In late January, the area is hip high in grass.

Nonetheless, I continued my explorations of the area looking to document the lost hacienda of Santa Anna.

In the silence of the sound of morning crickets, I waded through the hip high grass, wondering if the land owner would come out with a shotgun to ask what a gringo was doing on his property.
Don Felipe Rodriguez Vargas
I was rehearsing what I would tell him. It didn´t sound good. He would think I was a treasure hunter.

Don Felipe
Then out of nowhere there appeared a man.He was friendly and introduced himself as Don Felipe Rodriguez Vargas.

He has lived in Puente Nacional since 1954 and told me that the ruins are "Manga de Clavo" once owned by Santa Anna.

The Dreaded "Pica-Pica"
Almost as soon as I waded into the grass I had begun to feel an itching on my legs, kind of like ants crawling up the inside of my pants. I looked and couldn´t see anyting.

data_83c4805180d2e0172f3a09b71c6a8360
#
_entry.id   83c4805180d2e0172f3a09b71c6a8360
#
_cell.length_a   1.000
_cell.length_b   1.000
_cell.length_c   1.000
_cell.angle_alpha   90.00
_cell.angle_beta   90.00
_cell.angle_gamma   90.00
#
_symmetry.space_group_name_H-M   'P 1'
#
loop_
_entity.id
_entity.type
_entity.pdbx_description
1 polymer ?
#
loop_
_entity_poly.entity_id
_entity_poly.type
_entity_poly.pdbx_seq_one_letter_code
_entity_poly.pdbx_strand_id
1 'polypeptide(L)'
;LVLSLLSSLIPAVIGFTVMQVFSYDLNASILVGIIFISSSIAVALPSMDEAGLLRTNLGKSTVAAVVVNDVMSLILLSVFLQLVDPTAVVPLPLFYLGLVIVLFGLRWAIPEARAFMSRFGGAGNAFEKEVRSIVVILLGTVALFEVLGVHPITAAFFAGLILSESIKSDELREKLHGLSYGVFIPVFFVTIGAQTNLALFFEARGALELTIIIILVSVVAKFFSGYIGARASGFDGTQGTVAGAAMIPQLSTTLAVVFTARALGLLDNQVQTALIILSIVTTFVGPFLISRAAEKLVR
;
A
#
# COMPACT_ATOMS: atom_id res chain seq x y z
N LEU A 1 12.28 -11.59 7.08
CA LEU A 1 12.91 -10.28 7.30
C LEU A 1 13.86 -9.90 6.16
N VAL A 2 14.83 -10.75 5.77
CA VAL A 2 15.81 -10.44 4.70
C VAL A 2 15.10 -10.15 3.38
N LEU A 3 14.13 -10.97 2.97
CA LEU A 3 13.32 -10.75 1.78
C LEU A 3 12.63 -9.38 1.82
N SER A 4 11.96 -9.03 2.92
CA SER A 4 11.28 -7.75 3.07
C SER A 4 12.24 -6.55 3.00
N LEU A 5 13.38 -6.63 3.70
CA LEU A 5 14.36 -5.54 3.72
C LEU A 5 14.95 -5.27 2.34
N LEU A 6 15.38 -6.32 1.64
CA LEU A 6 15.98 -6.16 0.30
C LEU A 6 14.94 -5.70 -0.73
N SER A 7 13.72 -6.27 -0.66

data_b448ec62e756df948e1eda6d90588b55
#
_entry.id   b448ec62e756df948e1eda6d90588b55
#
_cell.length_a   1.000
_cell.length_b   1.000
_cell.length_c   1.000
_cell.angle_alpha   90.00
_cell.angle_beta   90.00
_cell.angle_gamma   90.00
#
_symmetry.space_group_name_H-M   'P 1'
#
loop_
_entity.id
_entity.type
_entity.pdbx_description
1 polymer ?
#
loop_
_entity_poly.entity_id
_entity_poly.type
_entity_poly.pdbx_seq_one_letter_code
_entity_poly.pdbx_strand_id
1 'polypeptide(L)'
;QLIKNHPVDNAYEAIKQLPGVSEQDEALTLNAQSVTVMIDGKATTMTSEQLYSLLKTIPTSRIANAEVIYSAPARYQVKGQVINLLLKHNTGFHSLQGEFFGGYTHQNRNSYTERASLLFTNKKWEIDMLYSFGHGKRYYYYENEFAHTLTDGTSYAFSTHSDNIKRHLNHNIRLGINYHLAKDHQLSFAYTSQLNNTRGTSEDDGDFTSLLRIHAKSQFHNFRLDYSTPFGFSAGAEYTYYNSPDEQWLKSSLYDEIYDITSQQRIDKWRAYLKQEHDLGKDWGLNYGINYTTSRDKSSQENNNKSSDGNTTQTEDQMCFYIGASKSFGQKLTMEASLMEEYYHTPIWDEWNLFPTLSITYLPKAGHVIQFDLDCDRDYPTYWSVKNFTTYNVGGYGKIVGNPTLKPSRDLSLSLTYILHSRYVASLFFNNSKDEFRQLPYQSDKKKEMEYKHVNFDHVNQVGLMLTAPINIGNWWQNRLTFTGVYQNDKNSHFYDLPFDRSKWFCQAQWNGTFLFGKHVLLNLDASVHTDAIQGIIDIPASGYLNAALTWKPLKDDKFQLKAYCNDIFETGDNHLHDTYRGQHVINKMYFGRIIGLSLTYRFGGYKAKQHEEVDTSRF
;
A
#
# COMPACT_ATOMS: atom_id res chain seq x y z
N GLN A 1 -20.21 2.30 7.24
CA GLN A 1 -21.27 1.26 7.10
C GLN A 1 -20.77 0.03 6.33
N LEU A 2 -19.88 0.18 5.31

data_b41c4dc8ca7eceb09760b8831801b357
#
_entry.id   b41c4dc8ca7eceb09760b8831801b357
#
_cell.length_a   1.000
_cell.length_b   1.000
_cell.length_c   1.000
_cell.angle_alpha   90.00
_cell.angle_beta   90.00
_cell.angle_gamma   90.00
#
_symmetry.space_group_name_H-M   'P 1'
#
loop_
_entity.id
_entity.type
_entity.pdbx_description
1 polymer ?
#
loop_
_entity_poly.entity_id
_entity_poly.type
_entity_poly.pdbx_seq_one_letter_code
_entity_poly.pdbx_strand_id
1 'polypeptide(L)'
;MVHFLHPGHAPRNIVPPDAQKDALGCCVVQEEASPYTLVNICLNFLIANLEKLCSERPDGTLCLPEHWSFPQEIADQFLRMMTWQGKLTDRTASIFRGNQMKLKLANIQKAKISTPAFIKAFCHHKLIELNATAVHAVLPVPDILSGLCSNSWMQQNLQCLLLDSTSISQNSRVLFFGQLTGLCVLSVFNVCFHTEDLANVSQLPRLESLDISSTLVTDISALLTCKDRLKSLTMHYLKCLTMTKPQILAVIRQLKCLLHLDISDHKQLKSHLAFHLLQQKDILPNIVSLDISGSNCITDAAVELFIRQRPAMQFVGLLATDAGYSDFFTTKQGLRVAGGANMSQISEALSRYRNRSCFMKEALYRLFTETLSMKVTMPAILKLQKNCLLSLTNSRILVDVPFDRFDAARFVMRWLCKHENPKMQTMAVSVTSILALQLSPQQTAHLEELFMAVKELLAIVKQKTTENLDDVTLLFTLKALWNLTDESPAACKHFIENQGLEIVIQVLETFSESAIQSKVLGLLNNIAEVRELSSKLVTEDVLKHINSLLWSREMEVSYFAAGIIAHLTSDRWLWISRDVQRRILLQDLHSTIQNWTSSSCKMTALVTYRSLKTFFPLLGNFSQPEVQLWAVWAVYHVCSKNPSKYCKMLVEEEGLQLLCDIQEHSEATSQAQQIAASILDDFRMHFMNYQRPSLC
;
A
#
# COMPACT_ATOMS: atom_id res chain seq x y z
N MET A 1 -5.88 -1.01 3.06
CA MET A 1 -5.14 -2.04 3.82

Las Poblanas
I had heard of the "pica-pica", and I guess that´s what it was. "Pica-pica" feels like ants or fleas crawling up your legs, and you don´t dare scratch.

Glimpse of Manga de Clavo in 1843
In 1843, Francis Calderon de la Barca, a Scottish girl married to the new Spanish Ambassador to Mexico spent two years in Mexico.

"Life in Mexico"
She wrote to family and friends a series of letters rich in descriptions about her experiences travelling throughout the country which were later published as, "Life in Mexico".
Looking from the inside out
Puente Nacional, Ver.
Upon her arrival in Veracruz her entourage is invited to breakfast at Santa Anna´s hacienda "Manga de Clavo".

Here is what she wrote about her trip as far as Puente Nacional.

Breakfast at "Manga de Clavo"
"...We had a visit yesterday from the English and French consuls in Veracruz. M. de — prophesies broken arms and dislodged teeth, if we persist in our plans of taking the diligence,–but all things balanced, we think it preferable to every other conveyance. "